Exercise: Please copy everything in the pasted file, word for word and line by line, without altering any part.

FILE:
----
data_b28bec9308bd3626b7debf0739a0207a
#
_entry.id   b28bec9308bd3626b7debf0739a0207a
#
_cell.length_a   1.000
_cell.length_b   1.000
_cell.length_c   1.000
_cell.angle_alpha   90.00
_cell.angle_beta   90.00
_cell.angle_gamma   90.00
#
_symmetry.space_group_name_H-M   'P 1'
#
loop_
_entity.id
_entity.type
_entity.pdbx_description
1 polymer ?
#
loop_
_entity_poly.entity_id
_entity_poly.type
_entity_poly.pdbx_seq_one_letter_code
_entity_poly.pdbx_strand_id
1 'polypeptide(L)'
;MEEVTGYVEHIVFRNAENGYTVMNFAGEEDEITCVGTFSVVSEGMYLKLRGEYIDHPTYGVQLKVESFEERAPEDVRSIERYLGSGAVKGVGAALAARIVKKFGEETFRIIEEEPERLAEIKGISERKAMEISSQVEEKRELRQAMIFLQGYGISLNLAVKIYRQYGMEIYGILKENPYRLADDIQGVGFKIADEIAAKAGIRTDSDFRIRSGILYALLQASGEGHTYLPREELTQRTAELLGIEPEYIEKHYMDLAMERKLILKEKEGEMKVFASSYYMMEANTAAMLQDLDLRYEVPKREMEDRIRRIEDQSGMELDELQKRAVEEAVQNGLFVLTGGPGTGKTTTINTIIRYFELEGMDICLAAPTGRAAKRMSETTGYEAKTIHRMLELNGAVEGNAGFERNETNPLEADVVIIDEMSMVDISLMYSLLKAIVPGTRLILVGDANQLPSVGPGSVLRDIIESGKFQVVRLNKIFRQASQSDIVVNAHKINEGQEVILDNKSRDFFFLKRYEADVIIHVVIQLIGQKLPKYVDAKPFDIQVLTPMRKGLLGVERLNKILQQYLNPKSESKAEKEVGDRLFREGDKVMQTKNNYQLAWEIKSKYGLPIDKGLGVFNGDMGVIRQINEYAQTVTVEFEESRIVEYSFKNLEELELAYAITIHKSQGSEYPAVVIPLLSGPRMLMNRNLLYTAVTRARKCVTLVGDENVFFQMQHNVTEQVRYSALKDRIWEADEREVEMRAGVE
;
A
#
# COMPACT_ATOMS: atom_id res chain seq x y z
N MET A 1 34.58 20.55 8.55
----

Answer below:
data_b28bec9308bd3626b7debf0739a0207a
#
_entry.id   b28bec9308bd3626b7debf0739a0207a
#
_cell.length_a   1.000
_cell.length_b   1.000
_cell.length_c   1.000
_cell.angle_alpha   90.00
_cell.angle_beta   90.00
_cell.angle_gamma   90.00
#
_symmetry.space_group_name_H-M   'P 1'
#
loop_
_entity.id
_entity.type
_entity.pdbx_description
1 polymer ?
#
loop_
_entity_poly.entity_id
_entity_poly.type
_entity_poly.pdbx_seq_one_letter_code
_entity_poly.pdbx_strand_id
1 'polypeptide(L)'
;MEEVTGYVEHIVFRNAENGYTVMNFAGEEDEITCVGTFSVVSEGMYLKLRGEYIDHPTYGVQLKVESFEERAPEDVRSIERYLGSGAVKGVGAALAARIVKKFGEETFRIIEEEPERLAEIKGISERKAMEISSQVEEKRELRQAMIFLQGYGISLNLAVKIYRQYGMEIYGILKENPYRLADDIQGVGFKIADEIAAKAGIRTDSDFRIRSGILYALLQASGEGHTYLPREELTQRTAELLGIEPEYIEKHYMDLAMERKLILKEKEGEMKVFASSYYMMEANTAAMLQDLDLRYEVPKREMEDRIRRIEDQSGMELDELQKRAVEEAVQNGLFVLTGGPGTGKTTTINTIIRYFELEGMDICLAAPTGRAAKRMSETTGYEAKTIHRMLELNGAVEGNAGFERNETNPLEADVVIIDEMSMVDISLMYSLLKAIVPGTRLILVGDANQLPSVGPGSVLRDIIESGKFQVVRLNKIFRQASQSDIVVNAHKINEGQEVILDNKSRDFFFLKRYEADVIIHVVIQLIGQKLPKYVDAKPFDIQVLTPMRKGLLGVERLNKILQQYLNPKSESKAEKEVGDRLFREGDKVMQTKNNYQLAWEIKSKYGLPIDKGLGVFNGDMGVIRQINEYAQTVTVEFEESRIVEYSFKNLEELELAYAITIHKSQGSEYPAVVIPLLSGPRMLMNRNLLYTAVTRARKCVTLVGDENVFFQMQHNVTEQVRYSALKDRIWEADEREVEMRAGVE
;
A
#
# COMPACT_ATOMS: atom_id res chain seq x y z
N MET A 1 34.58 20.55 8.55